Photo By David Robert

One of the most vigorous community leaders in the Spanish Springs Valley is Vallea Rose. She has battled the county commission and other officials and governing bodies from the grassroots over a host of issues. She has served on her local Citizen Advisory Board (CAB) and owns a business, Pretentious Poodle.

Why are you an activist?

I think it’s my responsibility as a member of this community to be involved in the community.

Do you ever get the feeling that you’re really up against it?

All the time. [Laughs] All the time. But it doesn’t stop me from continuing on.

I noticed that you were registered as a lobbyist at this year’s legislature. What were your issues there?

Land use and planning. Animal stuff. Dog stuff. Renewable energies.

Do you have trouble getting people in the north valleys interested in the issues of their neighborhoods?

Well, the north valleys are pretty good. North valleys, I think, are pretty active. [In Spanish Springs] I have seen in the past the CAB members be more active. … Our current CAB in Spanish Springs grudgingly sits on committees besides CAB stuff. Those of us that were on the CAB before, we were always—I sat on the 20/30 Update, other members sat on the 20/30 Update, we were always involved in other things besides Spanish Springs, because the name of the project, the name of the issue is different, but it’s the same issue over and over and over again. The representation issue, the fears of annexation, the city’s across the street, county residents are feeling unheard—same thing, all the way around from the north valleys to the south valley—the water, the traffic, same thing, just different players.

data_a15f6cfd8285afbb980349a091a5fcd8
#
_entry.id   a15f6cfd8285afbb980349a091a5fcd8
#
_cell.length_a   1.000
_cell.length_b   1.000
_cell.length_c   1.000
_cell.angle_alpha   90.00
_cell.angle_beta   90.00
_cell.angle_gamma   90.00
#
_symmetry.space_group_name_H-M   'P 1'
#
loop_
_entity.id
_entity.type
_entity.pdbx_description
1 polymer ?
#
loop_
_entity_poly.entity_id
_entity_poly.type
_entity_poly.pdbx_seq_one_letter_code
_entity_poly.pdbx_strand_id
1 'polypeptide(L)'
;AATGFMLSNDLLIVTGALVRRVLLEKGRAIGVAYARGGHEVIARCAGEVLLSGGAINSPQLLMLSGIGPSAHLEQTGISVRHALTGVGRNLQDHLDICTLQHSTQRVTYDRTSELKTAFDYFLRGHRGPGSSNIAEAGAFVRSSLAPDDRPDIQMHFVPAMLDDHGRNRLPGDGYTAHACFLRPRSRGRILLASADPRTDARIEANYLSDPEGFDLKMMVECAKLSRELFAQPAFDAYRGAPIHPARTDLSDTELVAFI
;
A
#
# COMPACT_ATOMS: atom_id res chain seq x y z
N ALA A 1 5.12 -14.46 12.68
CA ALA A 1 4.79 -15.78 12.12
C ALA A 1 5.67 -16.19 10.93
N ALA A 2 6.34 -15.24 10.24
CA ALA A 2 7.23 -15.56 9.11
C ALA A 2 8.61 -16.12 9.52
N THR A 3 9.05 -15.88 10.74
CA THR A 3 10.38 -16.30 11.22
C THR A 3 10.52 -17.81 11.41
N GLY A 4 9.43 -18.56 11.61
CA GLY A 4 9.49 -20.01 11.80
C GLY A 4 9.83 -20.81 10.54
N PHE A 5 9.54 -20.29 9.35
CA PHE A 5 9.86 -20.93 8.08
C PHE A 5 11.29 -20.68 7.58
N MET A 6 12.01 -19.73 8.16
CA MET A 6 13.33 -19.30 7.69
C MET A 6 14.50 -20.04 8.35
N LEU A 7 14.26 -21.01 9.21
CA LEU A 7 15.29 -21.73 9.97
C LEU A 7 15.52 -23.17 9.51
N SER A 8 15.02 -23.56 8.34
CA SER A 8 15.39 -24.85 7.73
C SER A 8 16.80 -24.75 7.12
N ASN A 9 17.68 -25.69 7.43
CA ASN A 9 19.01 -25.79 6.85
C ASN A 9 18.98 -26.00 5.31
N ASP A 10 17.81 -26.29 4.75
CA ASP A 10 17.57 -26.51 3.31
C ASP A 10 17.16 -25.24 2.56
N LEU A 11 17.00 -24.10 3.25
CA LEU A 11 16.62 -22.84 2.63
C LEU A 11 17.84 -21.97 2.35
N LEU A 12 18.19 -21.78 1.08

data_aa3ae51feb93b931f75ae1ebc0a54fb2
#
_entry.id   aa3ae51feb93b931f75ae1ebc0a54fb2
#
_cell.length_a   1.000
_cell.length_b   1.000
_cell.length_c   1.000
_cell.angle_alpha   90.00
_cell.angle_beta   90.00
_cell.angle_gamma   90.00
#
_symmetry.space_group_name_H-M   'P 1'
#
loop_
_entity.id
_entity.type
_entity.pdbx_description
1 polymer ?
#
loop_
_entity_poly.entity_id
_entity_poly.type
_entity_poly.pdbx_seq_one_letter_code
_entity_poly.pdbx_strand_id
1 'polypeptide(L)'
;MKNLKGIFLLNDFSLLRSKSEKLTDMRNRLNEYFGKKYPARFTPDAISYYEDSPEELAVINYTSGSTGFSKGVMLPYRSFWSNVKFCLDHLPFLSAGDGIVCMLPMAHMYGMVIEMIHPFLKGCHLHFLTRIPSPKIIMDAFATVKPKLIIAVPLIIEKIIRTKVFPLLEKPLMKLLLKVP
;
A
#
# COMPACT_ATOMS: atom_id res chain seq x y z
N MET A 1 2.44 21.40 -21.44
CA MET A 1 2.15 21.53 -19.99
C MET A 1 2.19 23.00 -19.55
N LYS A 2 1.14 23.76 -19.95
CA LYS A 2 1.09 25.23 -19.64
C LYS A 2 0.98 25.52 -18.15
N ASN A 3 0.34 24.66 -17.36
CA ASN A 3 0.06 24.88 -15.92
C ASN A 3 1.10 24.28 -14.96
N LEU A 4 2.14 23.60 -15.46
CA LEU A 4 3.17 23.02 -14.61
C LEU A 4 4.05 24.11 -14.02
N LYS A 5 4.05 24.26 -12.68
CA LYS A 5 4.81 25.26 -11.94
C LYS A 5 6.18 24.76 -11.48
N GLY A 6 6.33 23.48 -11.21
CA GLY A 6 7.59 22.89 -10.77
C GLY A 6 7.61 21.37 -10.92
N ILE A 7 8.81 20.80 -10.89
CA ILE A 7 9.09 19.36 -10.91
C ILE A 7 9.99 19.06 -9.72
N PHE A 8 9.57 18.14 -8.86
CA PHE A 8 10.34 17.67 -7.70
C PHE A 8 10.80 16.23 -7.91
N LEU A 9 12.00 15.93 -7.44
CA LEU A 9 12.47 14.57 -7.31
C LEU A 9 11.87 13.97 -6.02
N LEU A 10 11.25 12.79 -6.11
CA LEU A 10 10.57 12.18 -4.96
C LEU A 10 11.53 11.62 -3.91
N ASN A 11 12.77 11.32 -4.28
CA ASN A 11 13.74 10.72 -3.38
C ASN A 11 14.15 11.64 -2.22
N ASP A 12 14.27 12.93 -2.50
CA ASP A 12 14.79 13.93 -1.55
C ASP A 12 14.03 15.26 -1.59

What are the issues that most frustrate you?

For me, traffic. We keep doing the same things—we keep formulating road building with the same information that obviously has created mistakes. And if we could change those models or change those formulations, you know, instead of building the road to the current traffic, build the road to what it will be way out [in years].

Any issues you see on the horizon that are about to become big?

Winnemucca Ranch or Spring Mountain, whatever it is. Water issues. I was very glad to see the county wasn’t interested in importing water out of the county into a different county. You know what I wish were big issues? If I were queen for the day—and I wish people would put some thought into this—is effluent water use, requiring some kind of solar power use or renewable energy use. You know, like Harvey—and I’m just going to use Harvey [Whittemore, developer of Red Hawk and the Lazy 8] as an example—these big developments. If he were to use effluent water for all the land, you know, I mean it’s a big plot of land, he’s got to dig water lines and he’s got to do sewer lines, so there’s no reason why he can’t put effluent water lines in to do all the watering of the landscaping. I think that’s a wasted asset to this community, is effluent water, and same with solar and even wind.

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Dennis Myers

Dennis Myers was the news editor of the Reno News & Review. He was a journalist for more than four decades. In 1987-88 he was chief deputy secretary of state of Nevada. He was coauthor of Uniquely...